S. Korea still vigilant against swine fever despite monthlong hiatus

 

By Kang Yoon-seung, Yonhap News Agency (S.Korea) 

November 08, 2019

 

 SEOUL, Nov. 8 (Yonhap) -- South Korea still remains vigilant over a potential outbreak of African swine fever despite a monthlong hiatus, as wild boars have emerged as yet another concern for the additional spread of the deadly animal disease, quarantine officials said Friday.

 

Since the country's first-ever outbreak of the animal disease on Sept. 17, the ASF has been haunting pig farms across the country as there are currently no vaccines nor cures for the highly infectious disease.

 

Since its outbreak, the disease has hit quickly across the northern areas of South Korea, infecting farms in four towns bordering North Korea, namely Paju, Yeoncheon, Gimpo and Gangwha.

 

So far, the country has confirmed 14 cases of ASF at local pig farms in total, according to the Ministry of Agriculture, Food and Rural Affairs.

 

Quarantine authorities have been engaging in an all-out war against the animal disease, with key measures that include culling pigs within a 3-kilometer radius of infected farms.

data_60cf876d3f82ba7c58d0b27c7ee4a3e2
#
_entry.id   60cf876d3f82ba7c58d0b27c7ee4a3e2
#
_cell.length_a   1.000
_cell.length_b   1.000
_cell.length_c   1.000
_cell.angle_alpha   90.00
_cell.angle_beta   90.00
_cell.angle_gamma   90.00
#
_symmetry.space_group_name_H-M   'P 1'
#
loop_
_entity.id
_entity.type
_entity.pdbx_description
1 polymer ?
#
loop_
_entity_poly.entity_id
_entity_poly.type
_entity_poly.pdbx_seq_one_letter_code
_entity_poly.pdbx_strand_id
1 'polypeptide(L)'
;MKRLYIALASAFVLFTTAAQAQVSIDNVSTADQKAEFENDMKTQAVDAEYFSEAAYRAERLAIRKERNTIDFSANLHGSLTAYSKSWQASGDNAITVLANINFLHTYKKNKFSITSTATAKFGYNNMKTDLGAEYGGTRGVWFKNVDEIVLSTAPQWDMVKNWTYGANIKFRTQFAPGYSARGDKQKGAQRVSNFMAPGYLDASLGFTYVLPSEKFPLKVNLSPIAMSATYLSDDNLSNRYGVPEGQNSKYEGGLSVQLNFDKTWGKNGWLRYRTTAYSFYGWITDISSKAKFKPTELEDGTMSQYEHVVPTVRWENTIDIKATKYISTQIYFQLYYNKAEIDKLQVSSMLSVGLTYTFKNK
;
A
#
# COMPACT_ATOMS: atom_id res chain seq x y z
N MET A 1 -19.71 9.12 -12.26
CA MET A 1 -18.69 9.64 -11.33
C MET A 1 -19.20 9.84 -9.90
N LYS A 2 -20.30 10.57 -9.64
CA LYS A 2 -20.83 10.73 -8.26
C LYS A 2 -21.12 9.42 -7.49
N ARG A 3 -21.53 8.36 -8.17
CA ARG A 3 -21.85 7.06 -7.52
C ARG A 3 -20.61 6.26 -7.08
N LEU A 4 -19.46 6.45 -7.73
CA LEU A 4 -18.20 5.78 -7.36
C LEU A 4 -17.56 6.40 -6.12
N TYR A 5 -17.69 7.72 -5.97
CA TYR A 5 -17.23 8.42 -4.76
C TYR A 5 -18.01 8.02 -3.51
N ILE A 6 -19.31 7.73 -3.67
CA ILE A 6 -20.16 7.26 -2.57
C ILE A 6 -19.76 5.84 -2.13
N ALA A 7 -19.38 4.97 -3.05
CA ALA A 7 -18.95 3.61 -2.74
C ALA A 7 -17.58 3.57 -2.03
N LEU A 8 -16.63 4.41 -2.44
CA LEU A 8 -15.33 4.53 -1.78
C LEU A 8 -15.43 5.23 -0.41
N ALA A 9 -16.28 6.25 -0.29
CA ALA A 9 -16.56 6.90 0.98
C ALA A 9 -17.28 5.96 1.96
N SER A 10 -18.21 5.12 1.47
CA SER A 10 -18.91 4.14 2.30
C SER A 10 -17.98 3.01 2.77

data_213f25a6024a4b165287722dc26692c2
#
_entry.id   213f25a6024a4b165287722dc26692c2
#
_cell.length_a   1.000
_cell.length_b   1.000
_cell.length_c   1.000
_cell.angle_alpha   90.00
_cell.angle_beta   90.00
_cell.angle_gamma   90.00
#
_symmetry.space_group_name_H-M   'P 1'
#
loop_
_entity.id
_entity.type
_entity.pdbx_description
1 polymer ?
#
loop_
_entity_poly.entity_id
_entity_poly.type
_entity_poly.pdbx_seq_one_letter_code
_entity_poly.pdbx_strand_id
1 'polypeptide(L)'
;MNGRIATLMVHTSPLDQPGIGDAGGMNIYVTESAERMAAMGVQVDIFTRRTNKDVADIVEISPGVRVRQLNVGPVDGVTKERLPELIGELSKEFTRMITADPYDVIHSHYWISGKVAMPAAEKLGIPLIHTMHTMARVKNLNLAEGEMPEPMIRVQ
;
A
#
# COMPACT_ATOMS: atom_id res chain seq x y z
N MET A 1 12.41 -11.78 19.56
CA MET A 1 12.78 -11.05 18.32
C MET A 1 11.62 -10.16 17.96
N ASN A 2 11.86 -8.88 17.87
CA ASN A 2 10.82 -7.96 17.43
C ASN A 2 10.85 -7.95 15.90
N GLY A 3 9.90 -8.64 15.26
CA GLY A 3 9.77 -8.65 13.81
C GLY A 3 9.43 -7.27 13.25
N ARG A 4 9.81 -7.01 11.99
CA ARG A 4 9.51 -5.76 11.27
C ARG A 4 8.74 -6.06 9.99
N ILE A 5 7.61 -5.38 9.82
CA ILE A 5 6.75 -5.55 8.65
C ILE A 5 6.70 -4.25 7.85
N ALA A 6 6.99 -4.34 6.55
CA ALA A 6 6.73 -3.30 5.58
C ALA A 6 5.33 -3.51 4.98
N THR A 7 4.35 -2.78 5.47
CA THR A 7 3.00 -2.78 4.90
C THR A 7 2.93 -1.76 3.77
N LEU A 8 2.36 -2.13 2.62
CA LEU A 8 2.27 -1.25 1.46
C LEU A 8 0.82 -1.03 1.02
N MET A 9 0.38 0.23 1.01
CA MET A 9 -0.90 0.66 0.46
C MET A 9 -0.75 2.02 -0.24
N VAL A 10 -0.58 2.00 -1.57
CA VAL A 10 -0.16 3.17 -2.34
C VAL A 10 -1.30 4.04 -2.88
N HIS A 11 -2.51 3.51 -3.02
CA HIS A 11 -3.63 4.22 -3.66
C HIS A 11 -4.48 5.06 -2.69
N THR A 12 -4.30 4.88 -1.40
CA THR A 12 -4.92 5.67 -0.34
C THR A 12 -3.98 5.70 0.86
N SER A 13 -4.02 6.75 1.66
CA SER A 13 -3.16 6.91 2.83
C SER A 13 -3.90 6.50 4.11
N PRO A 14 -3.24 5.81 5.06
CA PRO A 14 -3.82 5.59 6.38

So far, more than 300,000 pigs have been culled, with the agricultural ministry purchasing 65,000 pigs for later consumption as a precautionary step as well. Some 70,000 pigs will also be slaughtered additionally.

 

Amid such efforts, there have been no new cases from local farms since Oct. 9. The monthlong hiatus indicates South Korea has possibly avoided the worst possible scenario, as the incubation period is around 19 days.

 

Experts, however, claim it is too early to declare that the country has fully contained the virus, amid the rising number of wild boars being infected with the disease.

 

"We are still open to various possibilities, and we cannot be at ease," an agricultural ministry official said.

 

Since the first case was confirmed in early October, South Korea has confirmed 22 cases of ASF from wild boars.

 

South Korea has been mobilizing soldiers and civilian hunters to hunt down wild boars in designated areas in the border area.

 

In the meantime, South Korea is still working to find traces of ASF.

 

All reported cases in South Korea, both from domestic pigs and wild boars, have been in areas bordering the North. Pyongyang reported its first outbreak of the disease at a farm near its border in May.

 

South Korea, however, has been making no progress in...

 

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